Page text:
The Man I Love (1947)

96-97 mins | Melodrama | 11 January 1947

Director:

Raoul Walsh

Producer:

Arnold Albert

Cinematographer:

Sid Hickox

Editor:

Owen Marks

Production Designer:

Stanley Fleischer

Production Company:

Warner Bros. Pictures, Inc.
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HISTORY

The film's working titles were Night Shift and Why Was I Born? . A 7 Oct 1942 HR news item reports that Warner Bros. purchased Maritta Wolff's novel for $25,000. At that time, the film was to star Ann Sheridan and Humphrey Bogart, according to a 12 Oct 1942 HR news item. In mid-Feb and again in early Mar 1943, a film based on Wolff's novel was announced with a cast that included Sheridan, Jack Carson, Julie Bishop, Helmut Dantine, Dane Clark, Eleanor Parker and Dolores Moran. In Feb, Raoul Walsh was to direct and Benjamin Glazer was the producer. In Mar, Lloyd Bacon had been assigned to direct. Modern sources report that Ida Lupino's singing voice was dubbed by Peg ... More Less

The film's working titles were Night Shift and Why Was I Born? . A 7 Oct 1942 HR news item reports that Warner Bros. purchased Maritta Wolff's novel for $25,000. At that time, the film was to star Ann Sheridan and Humphrey Bogart, according to a 12 Oct 1942 HR news item. In mid-Feb and again in early Mar 1943, a film based on Wolff's novel was announced with a cast that included Sheridan, Jack Carson, Julie Bishop, Helmut Dantine, Dane Clark, Eleanor Parker and Dolores Moran. In Feb, Raoul Walsh was to direct and Benjamin Glazer was the producer. In Mar, Lloyd Bacon had been assigned to direct. Modern sources report that Ida Lupino's singing voice was dubbed by Peg LaCentra . More Less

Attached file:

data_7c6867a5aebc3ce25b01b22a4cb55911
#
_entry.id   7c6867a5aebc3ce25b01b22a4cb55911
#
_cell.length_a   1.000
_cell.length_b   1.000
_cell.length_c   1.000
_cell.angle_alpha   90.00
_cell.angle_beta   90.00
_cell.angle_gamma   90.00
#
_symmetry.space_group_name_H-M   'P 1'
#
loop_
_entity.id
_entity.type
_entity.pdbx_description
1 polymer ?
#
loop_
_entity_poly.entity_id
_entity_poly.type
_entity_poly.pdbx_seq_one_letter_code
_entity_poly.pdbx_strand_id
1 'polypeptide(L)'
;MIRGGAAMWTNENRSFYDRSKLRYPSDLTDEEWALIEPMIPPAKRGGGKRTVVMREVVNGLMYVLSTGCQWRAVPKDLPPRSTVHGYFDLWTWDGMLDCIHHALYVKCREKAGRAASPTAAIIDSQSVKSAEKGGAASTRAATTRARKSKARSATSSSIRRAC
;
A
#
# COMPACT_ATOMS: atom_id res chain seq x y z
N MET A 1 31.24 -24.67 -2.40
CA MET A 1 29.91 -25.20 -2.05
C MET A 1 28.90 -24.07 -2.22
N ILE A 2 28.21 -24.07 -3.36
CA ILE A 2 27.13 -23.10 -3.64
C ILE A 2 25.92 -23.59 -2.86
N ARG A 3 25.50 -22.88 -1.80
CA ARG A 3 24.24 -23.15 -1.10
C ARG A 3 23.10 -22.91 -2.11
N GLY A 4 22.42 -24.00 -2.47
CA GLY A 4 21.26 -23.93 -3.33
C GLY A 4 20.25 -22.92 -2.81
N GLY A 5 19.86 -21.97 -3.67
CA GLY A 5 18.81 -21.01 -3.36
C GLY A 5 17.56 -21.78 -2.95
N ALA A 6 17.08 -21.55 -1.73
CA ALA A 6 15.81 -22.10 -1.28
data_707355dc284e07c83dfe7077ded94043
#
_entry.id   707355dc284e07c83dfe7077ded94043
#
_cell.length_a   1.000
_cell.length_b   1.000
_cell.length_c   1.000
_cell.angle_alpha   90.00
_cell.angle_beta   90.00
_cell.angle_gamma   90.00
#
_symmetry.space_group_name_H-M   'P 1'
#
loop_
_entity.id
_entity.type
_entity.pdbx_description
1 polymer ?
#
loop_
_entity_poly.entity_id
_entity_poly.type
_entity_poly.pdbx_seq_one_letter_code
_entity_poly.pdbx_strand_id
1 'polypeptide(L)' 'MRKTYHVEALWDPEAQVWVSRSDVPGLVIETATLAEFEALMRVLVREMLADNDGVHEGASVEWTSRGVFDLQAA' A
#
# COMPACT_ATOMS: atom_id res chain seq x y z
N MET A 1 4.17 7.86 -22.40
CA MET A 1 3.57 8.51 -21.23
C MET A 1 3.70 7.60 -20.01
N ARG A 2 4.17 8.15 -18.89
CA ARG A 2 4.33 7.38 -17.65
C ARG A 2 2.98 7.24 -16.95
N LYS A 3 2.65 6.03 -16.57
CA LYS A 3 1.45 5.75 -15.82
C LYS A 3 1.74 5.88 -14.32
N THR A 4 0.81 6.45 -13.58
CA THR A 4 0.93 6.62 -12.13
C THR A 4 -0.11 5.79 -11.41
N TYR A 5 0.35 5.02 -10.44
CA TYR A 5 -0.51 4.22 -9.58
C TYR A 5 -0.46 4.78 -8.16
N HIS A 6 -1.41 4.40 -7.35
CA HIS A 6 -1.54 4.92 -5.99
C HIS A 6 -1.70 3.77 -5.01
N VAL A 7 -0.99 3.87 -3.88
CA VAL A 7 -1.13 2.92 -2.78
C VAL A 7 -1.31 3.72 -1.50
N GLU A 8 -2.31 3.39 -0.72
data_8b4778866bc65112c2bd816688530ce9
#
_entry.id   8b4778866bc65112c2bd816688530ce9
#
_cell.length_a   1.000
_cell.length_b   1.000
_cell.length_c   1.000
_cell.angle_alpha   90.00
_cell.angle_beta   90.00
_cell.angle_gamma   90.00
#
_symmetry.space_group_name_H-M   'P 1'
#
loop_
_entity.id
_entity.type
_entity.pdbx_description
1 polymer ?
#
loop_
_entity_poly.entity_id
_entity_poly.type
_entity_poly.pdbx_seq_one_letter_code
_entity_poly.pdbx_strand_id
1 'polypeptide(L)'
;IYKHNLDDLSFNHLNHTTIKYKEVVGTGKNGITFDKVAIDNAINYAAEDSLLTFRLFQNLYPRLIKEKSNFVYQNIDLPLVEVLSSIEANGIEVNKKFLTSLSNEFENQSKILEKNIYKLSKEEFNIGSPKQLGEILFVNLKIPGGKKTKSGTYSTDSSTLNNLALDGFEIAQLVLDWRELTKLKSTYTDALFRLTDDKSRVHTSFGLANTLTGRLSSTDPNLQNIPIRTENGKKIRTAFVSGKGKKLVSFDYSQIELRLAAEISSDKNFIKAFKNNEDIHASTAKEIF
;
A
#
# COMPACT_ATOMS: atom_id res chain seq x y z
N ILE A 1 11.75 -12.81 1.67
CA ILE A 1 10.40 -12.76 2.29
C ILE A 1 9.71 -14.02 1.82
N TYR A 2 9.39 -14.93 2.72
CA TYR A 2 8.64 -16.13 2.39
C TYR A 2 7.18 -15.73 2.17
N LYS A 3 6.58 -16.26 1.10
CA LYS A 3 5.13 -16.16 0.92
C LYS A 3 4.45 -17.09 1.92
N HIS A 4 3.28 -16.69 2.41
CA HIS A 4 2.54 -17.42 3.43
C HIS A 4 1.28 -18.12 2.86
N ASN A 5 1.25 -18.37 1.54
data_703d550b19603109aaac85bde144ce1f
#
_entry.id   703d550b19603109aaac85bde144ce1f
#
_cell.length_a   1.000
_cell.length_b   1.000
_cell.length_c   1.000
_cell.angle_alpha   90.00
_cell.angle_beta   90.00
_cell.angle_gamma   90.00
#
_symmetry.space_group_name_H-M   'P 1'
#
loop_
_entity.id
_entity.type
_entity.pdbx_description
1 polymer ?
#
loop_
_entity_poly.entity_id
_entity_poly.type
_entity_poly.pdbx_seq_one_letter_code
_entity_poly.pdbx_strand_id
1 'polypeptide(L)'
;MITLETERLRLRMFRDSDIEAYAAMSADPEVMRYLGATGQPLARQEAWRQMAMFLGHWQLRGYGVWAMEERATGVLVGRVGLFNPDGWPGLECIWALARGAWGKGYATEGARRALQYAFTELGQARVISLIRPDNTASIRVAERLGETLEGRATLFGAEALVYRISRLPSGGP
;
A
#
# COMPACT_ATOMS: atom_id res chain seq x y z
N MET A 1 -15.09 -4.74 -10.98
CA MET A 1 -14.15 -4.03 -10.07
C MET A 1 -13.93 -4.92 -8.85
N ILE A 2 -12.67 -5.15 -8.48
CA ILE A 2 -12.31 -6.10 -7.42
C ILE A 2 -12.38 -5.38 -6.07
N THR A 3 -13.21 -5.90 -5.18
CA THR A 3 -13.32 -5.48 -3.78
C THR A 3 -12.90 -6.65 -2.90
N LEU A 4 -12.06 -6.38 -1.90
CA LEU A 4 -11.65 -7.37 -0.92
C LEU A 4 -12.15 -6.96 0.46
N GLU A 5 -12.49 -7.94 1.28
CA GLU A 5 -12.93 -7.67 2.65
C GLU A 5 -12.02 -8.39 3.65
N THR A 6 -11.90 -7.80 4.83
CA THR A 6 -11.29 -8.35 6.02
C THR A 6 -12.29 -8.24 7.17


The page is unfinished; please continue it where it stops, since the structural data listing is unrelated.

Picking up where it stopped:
SOURCE CITATIONS
SOURCE
DATE
PAGE
Box Office
28 Dec 1946.
---
Daily Variety
24 Dec 46
p. 3.
Down Beat
26 Feb 47
p. 7.
Film Daily
27 Dec 46
p. 6.
Hollywood Reporter
7 Oct 42
p. 1.
Hollywood Reporter
12 Oct 42
p. 6.
Hollywood Reporter
19 Feb 43
p. 11.
Hollywood Reporter
20 Jul 45
p. 9.
Hollywood Reporter
14 Sep 45
p. 15.
Hollywood Reporter
24 Dec 46
p. 3.
Motion Picture Herald Product Digest
p. 2784.
Motion Picture Herald Product Digest
28 Dec 46
p. 3385.
New York Times
25 Jan 47
p. 12.
Variety
25 Dec 46
p. 12.
CAST
PRODUCTION CREDITS
NAME
PARENT COMPANY
PRODUCTION COMPANY
PRODUCTION TEXT
A Warner Bros.--First National Picture
DISTRIBUTION COMPANY
NAME
CREDITED AS
CREDIT
DIRECTORS
Dial dir
Asst dir
PRODUCERS
Exec prod
PHOTOGRAPHY
Dir of photog
2d cam
ART DIRECTORS
Supv art dir
FILM EDITOR
Film ed
SET DECORATOR
Set dec
COSTUMES
MUSIC
Mus adpt
Orch arr
Piano solos
SOUND
Re-rec and eff mixer
Re-rec and eff mixer
Mus mixer
VISUAL EFFECTS
Spec eff dir
Spec eff
Spec optical eff
MAKEUP
Makeup artist
STAND INS
Singing voice double for Ida Lupino
SOURCES
LITERARY
Based on the novel Night Shift by Maritta Wolff (New York, 1942).